Home means different things to different people. We associate the word with the place where we live, but it’s more than that. For me, home has never been about the building itself, or the objects inside it. It’s a feeling. And a place where we live doesn't always 'feel' like home.
Living somewhere doesn’t mean it automatically ‘feels’ like home. I moved house several times in my teens, again through university and on into my twenties, but rarely did any of these houses, flats or halls of residence truly feel like home.
My mum’s house, however, the place where I did much of my growing up, certainly does. It may look very different these days: my bedroom is now occupied by someone else, my belongings have long since been moved on or at the very least relegated to the loft. Yet it is here that I still refer to – without thinking – as home. It is where I long to be when illness, sadness or despair rear their head. It is somewhere I return to time and again. My default place to be.
Something that reminds me that home is as much a feeling as it is bricks and mortar is my little boy. At three and a half years, he has no concept of the nuance of where ‘house’ ends and ‘home’ begins. Yet , if he feels nervous or a little afraid, the first thing he says is ‘I wan’ go home’. What’s most telling is that he uses the same words whether we are outside or inside our house. It’s an automatic response; a plea for safety, for love.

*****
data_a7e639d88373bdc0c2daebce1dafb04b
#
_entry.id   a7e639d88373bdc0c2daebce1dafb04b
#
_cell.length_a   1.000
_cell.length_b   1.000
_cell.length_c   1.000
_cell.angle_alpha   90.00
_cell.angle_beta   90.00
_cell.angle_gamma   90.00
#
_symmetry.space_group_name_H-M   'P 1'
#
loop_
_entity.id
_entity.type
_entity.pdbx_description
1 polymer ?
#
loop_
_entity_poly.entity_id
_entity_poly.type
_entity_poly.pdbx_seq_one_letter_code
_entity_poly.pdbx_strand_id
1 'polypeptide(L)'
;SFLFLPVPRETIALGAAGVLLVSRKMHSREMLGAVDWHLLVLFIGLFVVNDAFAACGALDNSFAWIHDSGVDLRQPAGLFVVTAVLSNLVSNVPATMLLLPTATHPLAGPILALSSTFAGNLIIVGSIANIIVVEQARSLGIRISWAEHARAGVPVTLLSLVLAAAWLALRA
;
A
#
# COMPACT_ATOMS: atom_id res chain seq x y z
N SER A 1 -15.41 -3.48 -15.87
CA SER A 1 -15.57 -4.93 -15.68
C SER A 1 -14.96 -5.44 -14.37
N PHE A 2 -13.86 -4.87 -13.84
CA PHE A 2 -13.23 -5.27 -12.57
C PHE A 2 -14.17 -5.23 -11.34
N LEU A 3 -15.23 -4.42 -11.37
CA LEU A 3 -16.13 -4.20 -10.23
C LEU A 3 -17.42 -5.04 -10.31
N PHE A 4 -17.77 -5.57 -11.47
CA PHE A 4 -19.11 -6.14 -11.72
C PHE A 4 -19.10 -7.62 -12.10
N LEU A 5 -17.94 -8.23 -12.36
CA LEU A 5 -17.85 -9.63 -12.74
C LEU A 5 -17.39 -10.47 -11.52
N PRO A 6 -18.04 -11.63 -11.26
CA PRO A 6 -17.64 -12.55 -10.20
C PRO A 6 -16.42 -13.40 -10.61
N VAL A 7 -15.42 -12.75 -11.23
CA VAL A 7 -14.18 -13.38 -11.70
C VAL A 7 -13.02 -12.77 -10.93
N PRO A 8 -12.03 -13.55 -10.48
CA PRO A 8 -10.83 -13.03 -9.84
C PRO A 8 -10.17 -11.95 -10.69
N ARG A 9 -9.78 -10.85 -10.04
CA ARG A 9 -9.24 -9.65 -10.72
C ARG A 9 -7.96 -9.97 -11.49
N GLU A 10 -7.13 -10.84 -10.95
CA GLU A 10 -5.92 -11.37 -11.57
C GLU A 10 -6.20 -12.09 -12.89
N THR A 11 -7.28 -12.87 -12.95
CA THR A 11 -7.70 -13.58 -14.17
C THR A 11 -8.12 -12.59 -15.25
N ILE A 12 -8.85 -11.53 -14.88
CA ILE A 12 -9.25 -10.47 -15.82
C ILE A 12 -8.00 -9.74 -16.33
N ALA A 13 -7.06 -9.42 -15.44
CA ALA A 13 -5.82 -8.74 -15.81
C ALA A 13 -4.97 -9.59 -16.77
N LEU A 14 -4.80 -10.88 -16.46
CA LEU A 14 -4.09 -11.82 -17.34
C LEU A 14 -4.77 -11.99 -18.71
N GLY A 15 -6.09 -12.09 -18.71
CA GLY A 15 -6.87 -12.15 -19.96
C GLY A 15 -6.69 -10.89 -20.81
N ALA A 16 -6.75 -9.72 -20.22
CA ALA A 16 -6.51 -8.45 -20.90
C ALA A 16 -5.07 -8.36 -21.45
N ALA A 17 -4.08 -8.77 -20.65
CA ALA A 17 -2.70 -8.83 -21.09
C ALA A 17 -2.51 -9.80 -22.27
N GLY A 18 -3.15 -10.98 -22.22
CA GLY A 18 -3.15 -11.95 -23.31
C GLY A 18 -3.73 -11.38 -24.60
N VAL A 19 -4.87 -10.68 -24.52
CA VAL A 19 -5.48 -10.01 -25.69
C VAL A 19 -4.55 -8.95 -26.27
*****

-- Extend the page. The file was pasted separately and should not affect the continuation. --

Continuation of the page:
There is good reason why the English language distinguishes between ‘house’ and ‘home’. But for the lucky ones, the two things are (or become) one and the same.
HS, West Country
'A house doesn't always feel like home,' is part of our new series, A Savills Love Story, prompted by Savills new advertising campaign.
We invite you to submit your own Savills Love Story. What made you fall for your home? Was it love at first sight or more of a slow burn? Do you have a 'type' or is your approach to house-buying more pragmatic? Or tell us about your fantasy home – the magical place you've always wanted to live, perhaps inspired by a novel or a fleeting glimpse in a magazine? We will donate £50 to YoungMinds for every story we publish on Savills UK Blog. We'll also make a donation for every story submitted for consideration.